The study concluded that quick-service and sit-down restaurant chains that grew their lower-calorie servings delivered better business results. In short, sound strategic planning with a commitment to growing lower-calorie items is just good business.

The findings of this study clearly demonstrate that between 2006 and 2011 lower-calorie foods and beverages were the key growth engine for the restaurants studied. Restaurant chains growing their servings of lower-calorie foods and beverages demonstrated superior:

• Same-store sales (SSS) growth
• Increases in restaurant customer traffic • Gains in overall restaurant servings

Increasing lower-calorie menu portfolios can help quick-service and sit-down restaurant chains improve the key performance metrics demanded by their shareholders and Wall Street, while at the same time providing lower-calorie foods and beverages for families and children.

 

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May 2, 2013 Posted by | Educational Resources (Health Professionals), Educational Resources (High School/Early College(, Nutrition | , , , , , , , | Leave a comment

Healthy Restaurant Eating: Is The Tide Turning In Fast Foods?

From the 6 August Medical News Today article

Eating out, and the amount we spend on it, especially on fast foods, has been rising steadily for decades, and parallels the increase in daily calorie intake that is contributing to the growing obesity crisis. But is that about to change? Official figures, which take years to emerge, don’t appear to show it, but some more recent findings suggest the tide could be starting to turn, although for surprising reasons…

More Tips for Healthy Eating Out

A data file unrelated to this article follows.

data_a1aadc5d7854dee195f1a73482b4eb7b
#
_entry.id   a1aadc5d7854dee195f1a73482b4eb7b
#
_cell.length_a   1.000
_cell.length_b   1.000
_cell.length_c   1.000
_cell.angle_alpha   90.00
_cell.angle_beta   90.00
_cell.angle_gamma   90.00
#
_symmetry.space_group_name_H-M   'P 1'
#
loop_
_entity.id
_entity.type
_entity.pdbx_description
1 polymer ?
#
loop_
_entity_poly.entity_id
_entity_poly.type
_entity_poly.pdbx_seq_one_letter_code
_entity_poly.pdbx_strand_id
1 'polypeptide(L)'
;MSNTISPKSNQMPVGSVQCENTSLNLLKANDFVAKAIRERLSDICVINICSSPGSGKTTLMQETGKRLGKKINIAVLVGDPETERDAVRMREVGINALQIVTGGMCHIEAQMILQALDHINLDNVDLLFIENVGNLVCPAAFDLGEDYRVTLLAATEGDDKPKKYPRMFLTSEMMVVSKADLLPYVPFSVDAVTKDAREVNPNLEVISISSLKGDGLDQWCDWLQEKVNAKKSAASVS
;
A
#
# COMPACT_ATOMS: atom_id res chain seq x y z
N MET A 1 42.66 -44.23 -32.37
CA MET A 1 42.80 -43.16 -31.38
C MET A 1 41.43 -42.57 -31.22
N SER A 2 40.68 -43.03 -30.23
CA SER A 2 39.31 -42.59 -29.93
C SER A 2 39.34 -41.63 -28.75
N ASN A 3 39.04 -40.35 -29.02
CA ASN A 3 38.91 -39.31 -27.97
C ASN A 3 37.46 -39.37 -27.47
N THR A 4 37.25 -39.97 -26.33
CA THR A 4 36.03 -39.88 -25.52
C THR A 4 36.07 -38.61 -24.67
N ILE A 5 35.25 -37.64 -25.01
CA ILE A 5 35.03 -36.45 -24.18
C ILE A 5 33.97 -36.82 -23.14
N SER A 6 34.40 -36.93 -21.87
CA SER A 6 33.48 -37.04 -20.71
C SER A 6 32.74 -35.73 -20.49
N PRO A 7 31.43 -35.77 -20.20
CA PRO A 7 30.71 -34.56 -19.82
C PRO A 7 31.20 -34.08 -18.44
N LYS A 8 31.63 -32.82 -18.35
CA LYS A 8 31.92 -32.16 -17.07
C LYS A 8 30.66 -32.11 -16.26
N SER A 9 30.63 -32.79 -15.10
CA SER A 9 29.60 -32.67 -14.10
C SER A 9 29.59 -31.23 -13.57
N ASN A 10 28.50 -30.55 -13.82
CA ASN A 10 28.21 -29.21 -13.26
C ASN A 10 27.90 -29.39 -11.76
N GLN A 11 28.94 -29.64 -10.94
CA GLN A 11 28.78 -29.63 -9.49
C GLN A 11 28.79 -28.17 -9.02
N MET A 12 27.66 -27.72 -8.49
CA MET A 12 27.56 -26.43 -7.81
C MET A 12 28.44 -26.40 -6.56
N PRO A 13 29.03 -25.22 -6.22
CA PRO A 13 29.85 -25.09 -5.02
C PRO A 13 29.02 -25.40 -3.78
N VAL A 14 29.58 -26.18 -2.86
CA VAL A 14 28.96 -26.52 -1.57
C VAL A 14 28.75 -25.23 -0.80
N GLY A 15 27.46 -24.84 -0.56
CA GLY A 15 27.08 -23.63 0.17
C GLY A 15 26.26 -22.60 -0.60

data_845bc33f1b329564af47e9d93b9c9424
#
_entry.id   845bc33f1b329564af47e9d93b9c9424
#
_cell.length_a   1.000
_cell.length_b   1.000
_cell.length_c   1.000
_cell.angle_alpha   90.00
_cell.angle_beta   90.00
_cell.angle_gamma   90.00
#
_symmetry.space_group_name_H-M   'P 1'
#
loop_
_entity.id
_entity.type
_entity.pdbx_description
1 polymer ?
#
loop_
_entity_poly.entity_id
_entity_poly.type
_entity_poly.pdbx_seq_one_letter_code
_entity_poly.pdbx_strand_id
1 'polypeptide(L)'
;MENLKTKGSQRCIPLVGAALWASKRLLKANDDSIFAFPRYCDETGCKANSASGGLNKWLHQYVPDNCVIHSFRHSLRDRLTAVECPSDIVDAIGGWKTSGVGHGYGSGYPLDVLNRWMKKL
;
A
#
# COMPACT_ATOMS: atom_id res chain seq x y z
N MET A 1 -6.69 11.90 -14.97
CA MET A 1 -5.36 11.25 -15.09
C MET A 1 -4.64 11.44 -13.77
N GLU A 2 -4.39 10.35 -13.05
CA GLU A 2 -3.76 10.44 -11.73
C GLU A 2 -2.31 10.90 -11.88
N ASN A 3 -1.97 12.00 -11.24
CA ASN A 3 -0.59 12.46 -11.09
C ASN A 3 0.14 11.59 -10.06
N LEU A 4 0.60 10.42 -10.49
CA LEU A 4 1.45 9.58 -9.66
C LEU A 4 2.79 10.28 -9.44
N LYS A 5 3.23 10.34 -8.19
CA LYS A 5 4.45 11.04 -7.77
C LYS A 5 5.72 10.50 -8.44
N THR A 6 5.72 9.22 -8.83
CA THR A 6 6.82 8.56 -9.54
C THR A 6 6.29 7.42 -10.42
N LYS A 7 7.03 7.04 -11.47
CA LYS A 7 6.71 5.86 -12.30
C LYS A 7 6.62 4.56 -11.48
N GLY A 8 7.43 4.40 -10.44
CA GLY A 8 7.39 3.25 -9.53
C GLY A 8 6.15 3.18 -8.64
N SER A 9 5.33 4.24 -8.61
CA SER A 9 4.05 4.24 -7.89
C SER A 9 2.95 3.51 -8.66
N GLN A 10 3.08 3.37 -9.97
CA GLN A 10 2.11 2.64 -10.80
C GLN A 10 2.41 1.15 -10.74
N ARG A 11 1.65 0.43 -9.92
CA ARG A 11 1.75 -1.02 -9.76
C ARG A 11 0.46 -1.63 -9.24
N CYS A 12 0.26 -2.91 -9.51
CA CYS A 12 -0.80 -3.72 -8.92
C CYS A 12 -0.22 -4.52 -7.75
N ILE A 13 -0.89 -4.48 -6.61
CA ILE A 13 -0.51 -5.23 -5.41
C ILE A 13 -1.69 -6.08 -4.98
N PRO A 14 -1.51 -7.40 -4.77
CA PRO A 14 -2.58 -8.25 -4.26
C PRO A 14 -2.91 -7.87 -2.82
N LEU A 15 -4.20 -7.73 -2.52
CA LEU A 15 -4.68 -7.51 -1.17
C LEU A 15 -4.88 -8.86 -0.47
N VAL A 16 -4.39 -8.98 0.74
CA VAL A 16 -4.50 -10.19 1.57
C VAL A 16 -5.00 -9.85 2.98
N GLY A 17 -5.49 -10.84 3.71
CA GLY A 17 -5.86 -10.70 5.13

Here are some more tips, based on information from the University of Wisconsin, on how to be kind to your waistline and your health when eating out, without spoiling the fun and enjoyment of good food.

  1. Do your research first: find out who is offering healthy, low fat meals.
  2. Eat something, like a piece of fruit, or drink a glass of water with a squeeze of lemon, about half an hour before, so you are not starving when you order, which can affect your choices.
  3. If you can’t control your portions, avoid restaurants that offer buffet or “all you can eat” menus.
  4. Eat half the entrée and ask them to wrap the rest for you to take home.
  5. Order one meal with two plates, one for you, one for your dining partner.
  6. Have an appetizer as a main course.
  7. Don’t eat everything: skip the bits you like less.
  8. Prefer spinach, watercress, dark green leaf salads (they are more nutritious) to those where the only leaf is pale iceberg lettuce.
  9. Avoid thick sauces made with butter or cream: ask the waiter if you are not sure. Go for stock-based sauce, or cooked in own juices instead.
  10. Instead of french fries, have baked potato, a side salad, or some steamed vegetables.
  11. Skip the mayonnaise and rich sauces in sandwiches and ask for extra tomatoes, onions, lettuce, mustard instead.
  12. Eat less at another meal in the day – but don’t skip meals, as this can lead to binge eating.
  13. Watch the alcohol and sweetened drinks: they are also rich in calories.
  14. Look for low fat, grilled, flame-cooked, broiled and steamed main dishes instead of battered, tempura, breaded, fried foods.
  15. Choose hard rolls, plain bread sticks, french bread or wholemeal buns and avoid dishes made with pastries, croissants and biscuits.
  16. Choose soups that are broth-based rather than cream or milk-based.
  17. Have extra vegetable toppings on your pizza instead of meat and extra cheese.

Read the entire article

August 8, 2011 Posted by | Consumer Health, Nutrition | , , | Leave a comment